Alaskans are interesting folk, at least the ones I met. Take Jonah, for instance.
Cute, isn’t he? These girls certainly thought so.
Jonah was the captain of the boat (or as he called it, the Ferrari of the fjord) that took us across the fjord to our canoeing expedition. Normally, it’s a 30 minute trip down one fjord, around Haines point, and up another fjord to the drop off point. We did it a little differently because of turbulent seas at Haines point. Jonah piloted us to Haines where we disembarked, crossed the peninsula by bus, and then boarded another boat to the drop off point. The benefit to this more complicated route was that we got to see Haines, which was beautiful…
…and we got to spend more time listening to Jonah tell stories during the bus ride. It was during this bus ride that we learned about the road kill club.
In Alaska, you can sign up with the state police to be in the road kill club. Now, I don’t know if this includes all of Alaska or just the region I visited, but one of Jonah’s good friends was a member. The state police keep a list of names and phone numbers of people who so choose, and then when wild game is hit by cars, but is not too mangled, the police call the next person on the list who then has two hours to get to the scene and remove the carcass. This is not the sort of game you would expect to find dead on a Kentucky road, or really most of the lower forty-eight, like rabbit, opossum, the ever-present skunk, or even deer. I’m talking BIG game, like moose.
My car was almost totaled and sustained damage that took six weeks to fix last summer when it tangled with a deer, so I shudder to think what would happen if it had hit a moose. According to Jonah, unless a semi or other large truck hits the moose, most of the damage is sustained by the vehicle and not the moose. I believe him.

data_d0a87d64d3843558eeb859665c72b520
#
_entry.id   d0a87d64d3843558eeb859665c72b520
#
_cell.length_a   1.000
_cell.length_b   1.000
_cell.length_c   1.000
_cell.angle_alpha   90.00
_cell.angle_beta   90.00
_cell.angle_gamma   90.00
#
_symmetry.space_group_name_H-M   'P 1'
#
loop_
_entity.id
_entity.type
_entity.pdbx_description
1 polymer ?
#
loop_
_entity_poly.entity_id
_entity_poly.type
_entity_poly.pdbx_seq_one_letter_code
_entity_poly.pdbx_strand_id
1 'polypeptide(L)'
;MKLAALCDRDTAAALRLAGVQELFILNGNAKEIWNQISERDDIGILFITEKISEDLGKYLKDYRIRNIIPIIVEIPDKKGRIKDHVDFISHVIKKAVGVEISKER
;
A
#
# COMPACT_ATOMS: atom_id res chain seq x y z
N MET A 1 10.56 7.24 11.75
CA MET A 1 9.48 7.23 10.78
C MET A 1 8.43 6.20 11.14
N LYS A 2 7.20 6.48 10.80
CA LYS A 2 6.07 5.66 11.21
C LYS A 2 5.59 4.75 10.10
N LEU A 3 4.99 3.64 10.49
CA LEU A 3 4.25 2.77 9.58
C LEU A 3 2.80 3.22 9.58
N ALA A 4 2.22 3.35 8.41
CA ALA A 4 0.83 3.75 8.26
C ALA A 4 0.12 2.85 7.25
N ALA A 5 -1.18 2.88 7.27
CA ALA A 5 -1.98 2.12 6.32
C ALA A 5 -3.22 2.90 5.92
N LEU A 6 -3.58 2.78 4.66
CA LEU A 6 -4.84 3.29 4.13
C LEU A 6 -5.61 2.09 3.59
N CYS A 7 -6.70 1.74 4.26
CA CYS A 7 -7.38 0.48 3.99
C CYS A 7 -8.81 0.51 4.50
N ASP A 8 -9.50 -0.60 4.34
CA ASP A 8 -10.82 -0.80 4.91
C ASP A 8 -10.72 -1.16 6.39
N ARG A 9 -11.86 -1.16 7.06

Alaskans as a whole are more tuned into Mother Nature than most. As Danny told us when giving us canoeing gear, Alaska will bite you in the ass if you turn your back on her. The extremes of Alaska make it what it is, and most Alaskans wouldn’t want it any other way, but you have to respect it. Part of that respect is an unwillingness to let a whole moose and all that meat go to waste if it gets hit by a vehicle.
So Jonah’s friend was on the list. He told us that one night, he and his friend and a few others were at a local watering hole. It was winter, and from what I gathered, the local watering holes are particularly popular in winter. His friend was more than a couple of glasses in when THE CALL came. He was in no condition to drive, and was smart enough to realize that, but he only had two hours to get the carcass or the police would call the next person on the list. Jonah had us all in stitches as he recounted his friend’s frantic scramble to find a sober driver, get to the moose on icy back roads, and load it, still drunk (the friend, not the departed moose), onto the truck under police scrutiny.
For Jonah, the moral of the story was that they all ate LARGE that winter…moose steaks, moose jerky, moose stew, etc. For me, the message was Alaskans are all a little bit crazy. Jonah’s story was hilarious and a little frightening at the same time. Alaska is a place where people will risk life and limb to get to a moose carcass to fill their freezer for the winter. The police have to manage the program because otherwise, according to Jonah, people would resort to stupidity and violence to get something as valuable as a dead moose.